On the Occasion of Its First Anniversary - Dodd-Frank by the Numbers

Ever since the earliest whispers of Dodd-Frank, it’s been all about the numbers. From the $648 billion the Congressional Budget Office estimates the September 2008 economic collapse cost the United States, to the 1,010.14 points the Dow swung in a matter of minutes during the infamous May 6, 2010 Flash Crash, the financial crisis of the late 2000s has given the global financial markets more numbers to contend with than anyone could be expected to digest. With the passage of Dodd-Frank, the federal government’s legislative reaction to the crisis, the U.S. Congress has given us a few more:

  • $1,000,000,000,000+ the broader economic costs of Dodd-Frank, according to some estimates.
  • $19,000,000,000 the size of the bank tax that Sen. Scott Brown (R-MA) successfully removed during the conference process
  • $2,900,000,000 the cost of Dodd-Frank implementation over the next 5 years
  • $1,800,000,000 the implementation cost for commodities traders
  • 383,013 words in Dodd-Frank
  • 100,000 non-banking firms that could be regulated by the Consumer Financial Protection Bureau (CFPB)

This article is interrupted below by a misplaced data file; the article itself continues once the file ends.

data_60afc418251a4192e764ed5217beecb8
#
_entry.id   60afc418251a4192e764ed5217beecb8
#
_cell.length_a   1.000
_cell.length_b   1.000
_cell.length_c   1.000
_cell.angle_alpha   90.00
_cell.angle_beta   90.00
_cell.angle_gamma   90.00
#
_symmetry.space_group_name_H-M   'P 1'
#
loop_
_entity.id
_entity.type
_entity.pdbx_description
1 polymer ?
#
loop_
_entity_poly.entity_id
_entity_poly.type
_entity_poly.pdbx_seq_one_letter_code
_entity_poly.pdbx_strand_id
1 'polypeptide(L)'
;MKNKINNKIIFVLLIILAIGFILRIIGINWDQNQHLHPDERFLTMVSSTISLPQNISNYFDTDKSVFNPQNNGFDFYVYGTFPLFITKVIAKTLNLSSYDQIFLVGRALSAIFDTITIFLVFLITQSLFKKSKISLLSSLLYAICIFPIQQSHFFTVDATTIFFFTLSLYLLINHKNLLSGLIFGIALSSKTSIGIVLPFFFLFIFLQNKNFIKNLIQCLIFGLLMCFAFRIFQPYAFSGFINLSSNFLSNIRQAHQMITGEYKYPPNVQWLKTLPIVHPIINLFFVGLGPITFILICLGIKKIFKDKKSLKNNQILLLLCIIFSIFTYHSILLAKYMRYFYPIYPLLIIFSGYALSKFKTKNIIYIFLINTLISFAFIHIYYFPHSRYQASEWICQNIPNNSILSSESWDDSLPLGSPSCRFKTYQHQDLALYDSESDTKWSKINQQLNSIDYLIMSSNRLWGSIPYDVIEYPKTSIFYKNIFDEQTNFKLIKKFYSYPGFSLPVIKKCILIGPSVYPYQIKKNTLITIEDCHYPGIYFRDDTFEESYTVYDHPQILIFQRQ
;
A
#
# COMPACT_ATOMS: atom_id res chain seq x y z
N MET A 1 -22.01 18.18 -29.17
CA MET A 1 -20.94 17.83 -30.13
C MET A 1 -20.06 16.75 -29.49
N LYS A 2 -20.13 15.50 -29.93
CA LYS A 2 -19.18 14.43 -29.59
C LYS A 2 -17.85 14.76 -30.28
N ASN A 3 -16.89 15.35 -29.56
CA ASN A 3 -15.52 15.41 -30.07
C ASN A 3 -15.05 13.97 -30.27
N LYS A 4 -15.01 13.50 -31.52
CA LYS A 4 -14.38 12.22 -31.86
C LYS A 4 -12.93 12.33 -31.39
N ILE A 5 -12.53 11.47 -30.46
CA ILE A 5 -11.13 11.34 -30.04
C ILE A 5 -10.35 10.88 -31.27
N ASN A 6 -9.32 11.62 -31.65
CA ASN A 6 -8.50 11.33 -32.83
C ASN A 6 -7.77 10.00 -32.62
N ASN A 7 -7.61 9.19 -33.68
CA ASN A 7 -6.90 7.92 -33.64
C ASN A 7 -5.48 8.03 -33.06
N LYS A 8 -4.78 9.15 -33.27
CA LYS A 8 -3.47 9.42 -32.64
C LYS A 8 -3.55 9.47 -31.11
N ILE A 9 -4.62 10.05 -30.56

• 2,600 new positions at regulatory agencies
  • 2,319 pages in the final bill (vs. 2,409 for health care reform).
  • 533 new regulations
  • 243 rules created by Dodd-Frank (Sarbanes-Oxley created 16)
  • 94 reports
  • 88 hearings held on Dodd-Frank during the Act’s passage and first year of implementation
  • 67 studies required by Dodd-Frank (Sarbanes-Oxley required 6)
  • 44 Republican Senators who have vowed to block any candidate for director of the CFPB
  • 13 new federal government agencies created by Dodd-Frank

As Dodd-Frank rolls into its second year, much remains to be seen, but what is clear is that the numbers will continue to increase. The implementation costs will continue to rise, the agencies will hand down more and more regulations, and Members of Congress will introduce even more bills to scale back the Act. At this rate Dodd-Frank itself may be getting too big to fail.

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